Could SEN explain the operation of the potential divider in a digital voltmeter? What does this circuitry do?

A: A digital voltmeter has 2 key components – these include a digital module and a potential divider section. Analogue input voltages arriving at the digital module’s inputs are converted and displayed on an LED screen. But there’s a limit to the maximum voltage the digital module can tolerate. It’s the potential dividers’ job to reduce the input voltage to a level that can be accepted by the digital module.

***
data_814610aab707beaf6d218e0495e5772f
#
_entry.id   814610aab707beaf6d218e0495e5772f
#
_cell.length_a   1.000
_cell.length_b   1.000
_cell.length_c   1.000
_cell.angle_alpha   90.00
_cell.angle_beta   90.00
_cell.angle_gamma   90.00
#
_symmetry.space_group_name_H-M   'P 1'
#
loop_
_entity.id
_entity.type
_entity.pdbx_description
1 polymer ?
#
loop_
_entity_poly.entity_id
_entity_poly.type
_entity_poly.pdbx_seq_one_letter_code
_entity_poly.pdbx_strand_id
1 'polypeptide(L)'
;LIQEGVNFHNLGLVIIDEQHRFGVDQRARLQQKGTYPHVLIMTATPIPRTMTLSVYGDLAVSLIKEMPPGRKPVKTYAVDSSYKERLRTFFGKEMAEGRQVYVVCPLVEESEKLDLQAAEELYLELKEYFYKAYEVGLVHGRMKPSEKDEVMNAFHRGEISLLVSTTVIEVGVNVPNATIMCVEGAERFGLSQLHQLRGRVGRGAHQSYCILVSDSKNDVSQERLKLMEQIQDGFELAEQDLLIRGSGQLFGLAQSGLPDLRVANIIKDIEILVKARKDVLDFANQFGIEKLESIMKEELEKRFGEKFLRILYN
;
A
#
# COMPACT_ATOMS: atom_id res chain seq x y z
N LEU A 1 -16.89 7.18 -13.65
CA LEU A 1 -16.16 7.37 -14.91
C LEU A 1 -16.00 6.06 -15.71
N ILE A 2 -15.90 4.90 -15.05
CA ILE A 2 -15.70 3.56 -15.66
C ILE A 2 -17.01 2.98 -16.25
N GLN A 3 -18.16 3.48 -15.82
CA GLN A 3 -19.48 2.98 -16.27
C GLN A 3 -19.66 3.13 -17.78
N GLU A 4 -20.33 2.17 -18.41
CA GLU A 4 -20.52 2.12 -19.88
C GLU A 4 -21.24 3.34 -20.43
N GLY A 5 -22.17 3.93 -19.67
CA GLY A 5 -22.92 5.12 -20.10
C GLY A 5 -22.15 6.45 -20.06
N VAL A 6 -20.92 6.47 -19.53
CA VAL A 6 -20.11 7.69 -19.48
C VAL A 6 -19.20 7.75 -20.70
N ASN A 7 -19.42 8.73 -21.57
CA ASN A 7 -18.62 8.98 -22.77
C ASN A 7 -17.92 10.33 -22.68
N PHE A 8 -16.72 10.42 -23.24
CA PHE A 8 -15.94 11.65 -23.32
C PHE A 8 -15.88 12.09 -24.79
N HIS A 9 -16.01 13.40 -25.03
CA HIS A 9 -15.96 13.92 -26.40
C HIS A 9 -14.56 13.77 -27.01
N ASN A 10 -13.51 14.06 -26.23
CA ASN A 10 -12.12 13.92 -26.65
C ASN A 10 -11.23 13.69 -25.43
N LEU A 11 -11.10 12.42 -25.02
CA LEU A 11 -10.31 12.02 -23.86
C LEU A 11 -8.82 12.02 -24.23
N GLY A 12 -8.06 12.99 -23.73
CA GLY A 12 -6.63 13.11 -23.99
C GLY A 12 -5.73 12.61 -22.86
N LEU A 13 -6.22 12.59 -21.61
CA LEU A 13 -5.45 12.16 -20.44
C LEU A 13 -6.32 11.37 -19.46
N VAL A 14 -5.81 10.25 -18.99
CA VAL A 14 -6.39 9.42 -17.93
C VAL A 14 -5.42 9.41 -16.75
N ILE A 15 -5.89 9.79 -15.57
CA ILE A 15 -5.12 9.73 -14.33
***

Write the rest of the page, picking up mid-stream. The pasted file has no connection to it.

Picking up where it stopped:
In essence this divider is a series circuit in which a voltage is applied to an entire resistance network upon which a switch decides on a take-off point for the voltage to be handed over to the digital module. When the potential divider is designed, resistors are selected that break the voltage down so it can be applied to each of the necessary ranges covered by the voltmeter. As a rule, regardless of the voltage range you select on the meter, the resistance between the unit’s input terminals remains identical to the total resistance of the voltmeter’s network, typically 10 ohms.

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